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The department will facilitate the uptake of e-commerce within the business community
by actively promoting e-commerce to business, raising awareness and providing measures
which support effective e-commerce adoption.

2. Creating the capability

The department will assist in the provision of hard and soft infrastructure necessary for
successful participation in the information economy.

3. Providing leadership within government

The department will coordinate with and influence other agencies, at the State,
Commonwealth and Local level, to promote the benefits of e-commerce and to encourage
them to develop initiatives aimed at increasing the uptake of e-commerce by the business
community.

4. Modelling the way

The department will become an active adopter of e-commerce technologies leading to


improvements in its internal business processes and service delivery and opportunities for
clients and suppliers to be exposed to secure e-commerce transactions.

What are the existing practices in developing countries with respect to buying and
paying online?

In most developing countries, the payment schemes available for online


transactions are the following:

A. Traditional Payment Methods

• Cash on delivery. Many online transactions only involve submitting purchase orders
online. Payment is by cash upon the delivery of the physical goods.

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• Bank payments. After ordering goods online, payment is made by depositing cash
into the bank account of the company from which the goods were ordered. Delivery is
likewise done the conventional way.

B. Electronic Payment Methods

• Innovations affecting consumers, include credit and debit cards, automated teller
machines (ATMs), stored value cards, and e-banking.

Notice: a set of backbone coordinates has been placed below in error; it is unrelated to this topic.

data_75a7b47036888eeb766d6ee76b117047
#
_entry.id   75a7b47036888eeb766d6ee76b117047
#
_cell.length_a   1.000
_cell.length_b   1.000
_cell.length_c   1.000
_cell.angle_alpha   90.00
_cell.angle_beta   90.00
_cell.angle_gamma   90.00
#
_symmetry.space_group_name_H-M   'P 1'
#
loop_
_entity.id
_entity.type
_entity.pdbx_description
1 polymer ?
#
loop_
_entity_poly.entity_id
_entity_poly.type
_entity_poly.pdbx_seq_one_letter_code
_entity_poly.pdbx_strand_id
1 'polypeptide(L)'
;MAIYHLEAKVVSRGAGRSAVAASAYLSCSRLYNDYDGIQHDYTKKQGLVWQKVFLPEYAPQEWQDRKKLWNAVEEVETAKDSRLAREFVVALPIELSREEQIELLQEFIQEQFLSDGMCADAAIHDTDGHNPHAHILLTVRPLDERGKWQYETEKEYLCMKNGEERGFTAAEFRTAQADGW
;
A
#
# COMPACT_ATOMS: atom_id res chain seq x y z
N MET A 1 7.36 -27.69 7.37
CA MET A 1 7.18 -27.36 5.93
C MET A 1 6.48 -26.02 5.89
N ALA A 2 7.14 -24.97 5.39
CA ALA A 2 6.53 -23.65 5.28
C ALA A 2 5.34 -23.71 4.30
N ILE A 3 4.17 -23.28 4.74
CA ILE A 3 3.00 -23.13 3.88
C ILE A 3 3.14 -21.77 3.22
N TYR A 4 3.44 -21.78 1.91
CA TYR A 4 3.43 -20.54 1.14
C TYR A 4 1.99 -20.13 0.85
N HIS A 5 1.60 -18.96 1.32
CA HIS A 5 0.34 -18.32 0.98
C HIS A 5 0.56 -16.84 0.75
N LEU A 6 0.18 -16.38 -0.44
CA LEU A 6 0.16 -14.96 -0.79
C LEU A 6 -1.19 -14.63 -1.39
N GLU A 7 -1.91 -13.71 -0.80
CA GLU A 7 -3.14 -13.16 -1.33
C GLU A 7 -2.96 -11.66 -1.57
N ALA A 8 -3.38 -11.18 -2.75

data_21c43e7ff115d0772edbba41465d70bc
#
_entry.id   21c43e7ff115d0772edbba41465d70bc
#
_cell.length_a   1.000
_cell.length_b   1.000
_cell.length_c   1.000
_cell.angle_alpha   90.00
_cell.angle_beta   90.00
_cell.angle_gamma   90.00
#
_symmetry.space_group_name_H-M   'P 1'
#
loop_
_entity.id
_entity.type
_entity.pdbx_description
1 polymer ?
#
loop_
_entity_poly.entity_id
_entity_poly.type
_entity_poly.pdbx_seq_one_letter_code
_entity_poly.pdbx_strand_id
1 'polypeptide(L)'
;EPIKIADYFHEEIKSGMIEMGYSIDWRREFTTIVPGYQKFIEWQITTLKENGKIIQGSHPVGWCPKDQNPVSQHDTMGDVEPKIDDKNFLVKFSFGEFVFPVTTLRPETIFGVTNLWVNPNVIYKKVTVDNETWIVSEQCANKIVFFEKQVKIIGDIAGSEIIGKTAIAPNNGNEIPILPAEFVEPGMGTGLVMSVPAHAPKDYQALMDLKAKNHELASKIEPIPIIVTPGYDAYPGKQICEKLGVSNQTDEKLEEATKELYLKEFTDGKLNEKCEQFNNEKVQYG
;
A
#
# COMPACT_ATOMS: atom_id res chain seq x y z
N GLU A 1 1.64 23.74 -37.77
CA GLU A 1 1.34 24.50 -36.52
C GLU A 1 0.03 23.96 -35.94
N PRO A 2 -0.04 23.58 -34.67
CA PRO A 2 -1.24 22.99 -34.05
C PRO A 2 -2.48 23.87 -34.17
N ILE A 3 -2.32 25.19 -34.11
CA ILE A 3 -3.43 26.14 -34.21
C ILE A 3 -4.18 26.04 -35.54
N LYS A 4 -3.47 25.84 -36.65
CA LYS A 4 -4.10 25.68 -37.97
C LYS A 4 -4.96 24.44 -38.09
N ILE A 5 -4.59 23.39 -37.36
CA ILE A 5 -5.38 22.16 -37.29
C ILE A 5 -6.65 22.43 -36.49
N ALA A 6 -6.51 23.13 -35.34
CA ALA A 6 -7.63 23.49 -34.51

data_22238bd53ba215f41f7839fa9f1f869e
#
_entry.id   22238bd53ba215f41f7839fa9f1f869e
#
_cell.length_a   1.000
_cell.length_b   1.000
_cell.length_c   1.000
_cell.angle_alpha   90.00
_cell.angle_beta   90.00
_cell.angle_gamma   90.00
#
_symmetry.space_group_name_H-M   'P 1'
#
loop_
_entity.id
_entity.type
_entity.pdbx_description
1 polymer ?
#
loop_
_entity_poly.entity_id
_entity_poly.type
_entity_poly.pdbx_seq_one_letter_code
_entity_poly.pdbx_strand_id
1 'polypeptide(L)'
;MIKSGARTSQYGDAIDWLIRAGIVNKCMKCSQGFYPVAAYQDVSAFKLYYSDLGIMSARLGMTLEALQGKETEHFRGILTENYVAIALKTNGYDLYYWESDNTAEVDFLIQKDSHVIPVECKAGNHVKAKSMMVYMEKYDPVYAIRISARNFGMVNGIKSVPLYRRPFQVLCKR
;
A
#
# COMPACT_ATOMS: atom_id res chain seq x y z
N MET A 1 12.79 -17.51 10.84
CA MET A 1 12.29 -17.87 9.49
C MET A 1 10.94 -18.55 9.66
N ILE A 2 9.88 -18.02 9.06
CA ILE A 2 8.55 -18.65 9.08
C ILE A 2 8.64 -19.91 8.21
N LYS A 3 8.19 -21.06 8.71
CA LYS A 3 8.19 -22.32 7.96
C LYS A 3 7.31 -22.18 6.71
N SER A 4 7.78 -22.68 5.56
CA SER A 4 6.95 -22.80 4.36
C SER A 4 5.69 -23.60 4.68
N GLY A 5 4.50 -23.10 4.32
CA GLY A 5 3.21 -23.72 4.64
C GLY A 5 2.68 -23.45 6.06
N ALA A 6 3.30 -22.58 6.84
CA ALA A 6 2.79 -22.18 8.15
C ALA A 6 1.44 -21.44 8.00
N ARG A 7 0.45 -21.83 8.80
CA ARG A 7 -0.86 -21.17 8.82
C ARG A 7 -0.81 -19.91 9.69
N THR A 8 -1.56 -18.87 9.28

• Innovations enabling online commerce are e-cash, e-checks, smart cards, and
encrypted credit cards. These payment methods are not too popular in developing
countries. They are employed by a few large companies in specific secured channels
on a transaction basis.

• Innovations affecting companies pertain to payment mechanisms that banks provide


their clients, including inter-bank transfers through automated clearing houses
allowing payment by direct deposit..

Ecommerce Vs E-Business

While the words Commerce and Business don't have much difference in
English and in fact are largely interchangeable as nouns describing organized profit-seeking
activity, there is a difference between eCommerce and eBusiness. The difference is quite
artificial, but different terms do carry different meanings. The first wave of thinking about
electronic business was a reaction to the success of Amazon and Dell in selling products over
the Internet. Electronic business transactions involving money are "eCommerce" activities.
However, there is much more to eBusiness than selling products: what about
marketing, procurement and customer education? Even to sell on-line successfully, much
more is required than merely having a website that accepts credit cards. We need to have a
web site that people want to visit, accurate catalog information and good logistics.For selling
online successfully one needs to know basics of website development. The term "eBusiness"
was introduced as a deliberate attempt to say to people: "Your first understanding of

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eCommerce was too narrow. To be successful, we need to think more broadly."

E-business goes far beyond ecommerce or buying and selling over the
Internet, and deep into the processes and cultures of an enterprise. It is the powerful business
environment that is created when you connect critical business systems directly to customers,
employees, vendors, and business partners, using Intranets, Extranets, ecommerce
technologies, collaborative applications, and the Web. Dell Computer gets a lot of attention
as a pioneering ebusiness today and is the best example of this form of business. It sells $
15m worth of computers from its websites each day.
The company has created a ‘fully integrated value chain’ – a three-way
information partnership with its suppliers and customers by treating them as collaborators
who together find ways of improving efficiency across the entire chain of supply and